Create an app that streamlines the process of planning what to wear and transforms what used to be a chore into something more enjoyable.
A digital product that allows users to visualize their wardrobe, plan their daily outfits, and request consultations from a stylist.
Watch the demo below. I recommend viewing it on full screen for a better experience. Button is located on the lower right corner.
User Research. I interviewed 6 women about their daily routine for choosing their outfits. I asked participants to walk me through their thought process and to tell me what were the key factors that guide their ultimate choice.
Synthesis. I then identified and grouped the feedback received into themes using the KJ-method to organize my notes and insights. From this exercise, I came to realize that:
- Participants tend to make the decision in the morning
- Participants will spend 2-3 minutes on average to decide
- Participants rotate the same items throughout the week in different combinations to limit their load of laundry
- Weather is a key driving component to determine their choice of outfit
Ideation. Based on the findings above, I decided to focus on the decision-making process and how might I accelerate the decision-making process? The top ideas that came up were:
- A system that let users visualize their whole wardrobe, and mix and match the same items throughout the week
- A calendar that helps users plan ahead and keep track of their outfits so they would know what to wear as soon as they open the app.
- Weather information should be included in the app to skip the process of checking other weather apps before picking an outfit.
Benchmarking. I analyzed some existing apps to discover what type of features are already in the market, and where I could find an opportunity for differentiation. From this research, I was able to find out that:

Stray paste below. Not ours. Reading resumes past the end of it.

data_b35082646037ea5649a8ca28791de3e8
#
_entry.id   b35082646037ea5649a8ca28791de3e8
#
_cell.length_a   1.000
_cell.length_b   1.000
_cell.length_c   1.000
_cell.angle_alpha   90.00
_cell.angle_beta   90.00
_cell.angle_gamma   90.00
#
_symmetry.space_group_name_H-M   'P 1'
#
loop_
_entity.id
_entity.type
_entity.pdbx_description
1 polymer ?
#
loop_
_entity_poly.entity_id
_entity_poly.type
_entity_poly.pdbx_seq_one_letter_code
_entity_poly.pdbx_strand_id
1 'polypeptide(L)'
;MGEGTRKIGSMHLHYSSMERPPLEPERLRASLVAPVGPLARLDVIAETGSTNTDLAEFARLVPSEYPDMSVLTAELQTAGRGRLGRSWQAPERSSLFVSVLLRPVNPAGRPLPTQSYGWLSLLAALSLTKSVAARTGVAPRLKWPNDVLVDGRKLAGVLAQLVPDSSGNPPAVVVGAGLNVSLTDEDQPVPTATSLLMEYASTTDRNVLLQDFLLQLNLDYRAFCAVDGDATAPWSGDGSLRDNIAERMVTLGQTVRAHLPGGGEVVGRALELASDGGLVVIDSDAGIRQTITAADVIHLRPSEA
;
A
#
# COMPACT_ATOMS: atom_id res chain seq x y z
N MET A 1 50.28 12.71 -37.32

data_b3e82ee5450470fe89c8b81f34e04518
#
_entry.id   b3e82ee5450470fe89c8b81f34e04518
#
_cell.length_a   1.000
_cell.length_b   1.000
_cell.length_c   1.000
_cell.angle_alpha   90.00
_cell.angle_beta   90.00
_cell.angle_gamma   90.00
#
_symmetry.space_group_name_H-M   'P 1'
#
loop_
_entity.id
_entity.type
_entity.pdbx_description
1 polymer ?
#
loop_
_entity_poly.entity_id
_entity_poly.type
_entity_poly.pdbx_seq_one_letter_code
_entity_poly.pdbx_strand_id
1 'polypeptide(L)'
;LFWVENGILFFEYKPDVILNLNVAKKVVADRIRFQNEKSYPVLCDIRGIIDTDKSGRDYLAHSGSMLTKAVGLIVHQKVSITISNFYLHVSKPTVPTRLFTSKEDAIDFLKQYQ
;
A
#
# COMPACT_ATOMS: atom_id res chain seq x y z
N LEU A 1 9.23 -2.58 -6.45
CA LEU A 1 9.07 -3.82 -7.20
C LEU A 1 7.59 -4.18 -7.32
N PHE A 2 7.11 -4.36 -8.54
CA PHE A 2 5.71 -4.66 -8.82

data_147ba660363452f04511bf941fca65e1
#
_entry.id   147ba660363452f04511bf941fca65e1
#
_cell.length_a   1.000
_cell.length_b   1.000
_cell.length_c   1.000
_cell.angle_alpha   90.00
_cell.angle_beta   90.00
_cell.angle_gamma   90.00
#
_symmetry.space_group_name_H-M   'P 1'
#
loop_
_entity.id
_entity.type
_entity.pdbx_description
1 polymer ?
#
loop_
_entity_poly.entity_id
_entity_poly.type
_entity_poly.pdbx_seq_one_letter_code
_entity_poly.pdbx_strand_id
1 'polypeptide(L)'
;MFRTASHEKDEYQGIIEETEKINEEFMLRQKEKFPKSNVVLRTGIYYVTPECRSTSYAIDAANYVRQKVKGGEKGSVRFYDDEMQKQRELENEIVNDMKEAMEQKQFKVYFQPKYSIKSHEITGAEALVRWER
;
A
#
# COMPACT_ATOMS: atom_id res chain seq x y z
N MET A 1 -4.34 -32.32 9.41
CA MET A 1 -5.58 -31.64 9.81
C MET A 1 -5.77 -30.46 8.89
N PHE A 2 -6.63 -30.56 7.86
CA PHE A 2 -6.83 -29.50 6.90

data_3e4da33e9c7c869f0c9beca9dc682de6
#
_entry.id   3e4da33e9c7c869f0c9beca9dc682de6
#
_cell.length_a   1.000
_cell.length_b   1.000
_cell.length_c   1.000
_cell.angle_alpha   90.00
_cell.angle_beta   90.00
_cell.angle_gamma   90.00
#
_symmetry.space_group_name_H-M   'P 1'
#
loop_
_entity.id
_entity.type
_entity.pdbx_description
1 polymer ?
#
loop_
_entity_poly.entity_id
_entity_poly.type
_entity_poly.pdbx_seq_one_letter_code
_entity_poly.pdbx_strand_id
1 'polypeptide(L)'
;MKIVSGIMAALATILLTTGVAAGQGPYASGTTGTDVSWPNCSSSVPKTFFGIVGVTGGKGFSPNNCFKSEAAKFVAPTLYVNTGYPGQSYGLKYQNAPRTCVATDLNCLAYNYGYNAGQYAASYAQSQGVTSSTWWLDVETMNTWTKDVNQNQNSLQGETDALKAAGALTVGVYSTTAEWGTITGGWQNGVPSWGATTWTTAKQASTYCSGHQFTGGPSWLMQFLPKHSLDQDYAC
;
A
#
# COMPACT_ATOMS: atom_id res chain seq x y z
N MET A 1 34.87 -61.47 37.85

- There is a technology that allows users to easily take a photo of their clothing and remove the existing background.
- Most apps offer inspiration ideas from other users and social media and are fashion-forward oriented
Approach. Most products out there seem to focus on "Fashionistas" personas that are constantly looking for new outfit inspirations, latest trends and new buys. Thus, I decided to take the opposite approach: the user archetype I chose to design for centers on women that prioritize convenience and comfort, and choose quality over quantity. She is a smart shopper, and far away from being an impulse buyer. She only buys the items that she needs, that she is sure will match her closet and personal style, and that will last more than one season.
Prototyping. Below are my early wireframing sketches drawn to test my ideas with target users. They were used for paper prototyping. Participants responded very well to the idea of incorporating weather information, and of having access to their wardrobe on their phone to plan their outfits.
I also tested the idea of having a "suggest me" button that would prompt users to fill up a questionnaire that the app would then generate outfit combinations for users to choose from according to weather, occasion, and mood. I later decided to drop this idea because it seemed to take a longer time than expected for users to fill the questionnaire. It would also require a lot of intelligence for the app to learn the user's preferences and create combinations that they would like.
I also found that the "inspire me" feature did not match my user archetype–the original idea was to let users follow fashionistas social media accounts to find inspiration ideas. I realized that my target users would not engage much on this type of behavior. I decided to replace this feature with a service idea: let users request consultation from professional stylists for a price. Once matched, users could share specific outfits or their entire closet with the stylist, and ask for matching ideas within their existing wardrobe. Stylists could also suggest new items currently available in the market that would compliment selected outfits within their budget.